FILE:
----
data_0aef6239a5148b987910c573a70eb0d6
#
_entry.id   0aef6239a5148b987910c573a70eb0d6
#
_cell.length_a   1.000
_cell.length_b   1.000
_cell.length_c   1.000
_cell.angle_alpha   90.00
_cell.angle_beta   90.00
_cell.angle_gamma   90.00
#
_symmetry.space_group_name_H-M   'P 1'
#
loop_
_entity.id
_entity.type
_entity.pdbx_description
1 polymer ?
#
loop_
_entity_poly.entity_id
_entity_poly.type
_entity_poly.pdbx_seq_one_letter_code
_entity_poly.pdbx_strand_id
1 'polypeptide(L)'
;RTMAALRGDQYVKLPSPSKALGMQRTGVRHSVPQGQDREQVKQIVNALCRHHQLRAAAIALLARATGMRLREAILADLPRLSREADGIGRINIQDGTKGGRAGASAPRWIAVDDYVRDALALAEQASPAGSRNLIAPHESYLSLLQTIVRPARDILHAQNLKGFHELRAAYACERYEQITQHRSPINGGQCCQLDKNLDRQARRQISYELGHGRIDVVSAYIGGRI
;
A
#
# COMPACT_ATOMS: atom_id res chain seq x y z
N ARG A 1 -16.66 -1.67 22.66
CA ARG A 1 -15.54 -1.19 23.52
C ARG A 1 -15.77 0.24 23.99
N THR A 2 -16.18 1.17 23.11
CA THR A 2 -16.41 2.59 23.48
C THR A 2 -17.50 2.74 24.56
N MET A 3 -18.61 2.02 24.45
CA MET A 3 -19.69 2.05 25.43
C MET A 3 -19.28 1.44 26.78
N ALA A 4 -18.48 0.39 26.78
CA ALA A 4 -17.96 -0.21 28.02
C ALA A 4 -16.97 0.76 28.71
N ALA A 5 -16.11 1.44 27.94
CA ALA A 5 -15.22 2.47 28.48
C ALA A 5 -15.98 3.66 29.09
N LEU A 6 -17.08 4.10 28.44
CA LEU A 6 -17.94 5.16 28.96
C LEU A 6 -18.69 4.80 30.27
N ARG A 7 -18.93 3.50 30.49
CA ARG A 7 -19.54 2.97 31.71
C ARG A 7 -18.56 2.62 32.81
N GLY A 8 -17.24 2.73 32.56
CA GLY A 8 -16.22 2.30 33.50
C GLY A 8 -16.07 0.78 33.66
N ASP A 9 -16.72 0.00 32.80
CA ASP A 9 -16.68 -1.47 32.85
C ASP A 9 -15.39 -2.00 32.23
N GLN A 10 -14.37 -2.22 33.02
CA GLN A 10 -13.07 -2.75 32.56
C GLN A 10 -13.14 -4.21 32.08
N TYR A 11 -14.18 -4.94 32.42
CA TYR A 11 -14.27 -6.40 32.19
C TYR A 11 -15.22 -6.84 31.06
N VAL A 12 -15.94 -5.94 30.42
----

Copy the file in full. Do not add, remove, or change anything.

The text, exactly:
data_0aef6239a5148b987910c573a70eb0d6
#
_entry.id   0aef6239a5148b987910c573a70eb0d6
#
_cell.length_a   1.000
_cell.length_b   1.000
_cell.length_c   1.000
_cell.angle_alpha   90.00
_cell.angle_beta   90.00
_cell.angle_gamma   90.00
#
_symmetry.space_group_name_H-M   'P 1'
#
loop_
_entity.id
_entity.type
_entity.pdbx_description
1 polymer ?
#
loop_
_entity_poly.entity_id
_entity_poly.type
_entity_poly.pdbx_seq_one_letter_code
_entity_poly.pdbx_strand_id
1 'polypeptide(L)'
;RTMAALRGDQYVKLPSPSKALGMQRTGVRHSVPQGQDREQVKQIVNALCRHHQLRAAAIALLARATGMRLREAILADLPRLSREADGIGRINIQDGTKGGRAGASAPRWIAVDDYVRDALALAEQASPAGSRNLIAPHESYLSLLQTIVRPARDILHAQNLKGFHELRAAYACERYEQITQHRSPINGGQCCQLDKNLDRQARRQISYELGHGRIDVVSAYIGGRI
;
A
#
# COMPACT_ATOMS: atom_id res chain seq x y z
N ARG A 1 -16.66 -1.67 22.66
CA ARG A 1 -15.54 -1.19 23.52
C ARG A 1 -15.77 0.24 23.99
N THR A 2 -16.18 1.17 23.11
CA THR A 2 -16.41 2.59 23.48
C THR A 2 -17.50 2.74 24.56
N MET A 3 -18.61 2.02 24.45
CA MET A 3 -19.69 2.05 25.43
C MET A 3 -19.28 1.44 26.78
N ALA A 4 -18.48 0.39 26.78
CA ALA A 4 -17.96 -0.21 28.02
C ALA A 4 -16.97 0.76 28.71
N ALA A 5 -16.11 1.44 27.94
CA ALA A 5 -15.22 2.47 28.48
C ALA A 5 -15.98 3.66 29.09
N LEU A 6 -17.08 4.10 28.44
CA LEU A 6 -17.94 5.16 28.96
C LEU A 6 -18.69 4.80 30.27
N ARG A 7 -18.93 3.50 30.49
CA ARG A 7 -19.54 2.97 31.71
C ARG A 7 -18.56 2.62 32.81
N GLY A 8 -17.24 2.73 32.56
CA GLY A 8 -16.22 2.30 33.50
C GLY A 8 -16.07 0.78 33.66
N ASP A 9 -16.72 0.00 32.80
CA ASP A 9 -16.68 -1.47 32.85
C ASP A 9 -15.39 -2.00 32.23
N GLN A 10 -14.37 -2.22 33.02
CA GLN A 10 -13.07 -2.75 32.56
C GLN A 10 -13.14 -4.21 32.08
N TYR A 11 -14.18 -4.94 32.42
CA TYR A 11 -14.27 -6.40 32.19
C TYR A 11 -15.22 -6.84 31.06
N VAL A 12 -15.94 -5.94 30.42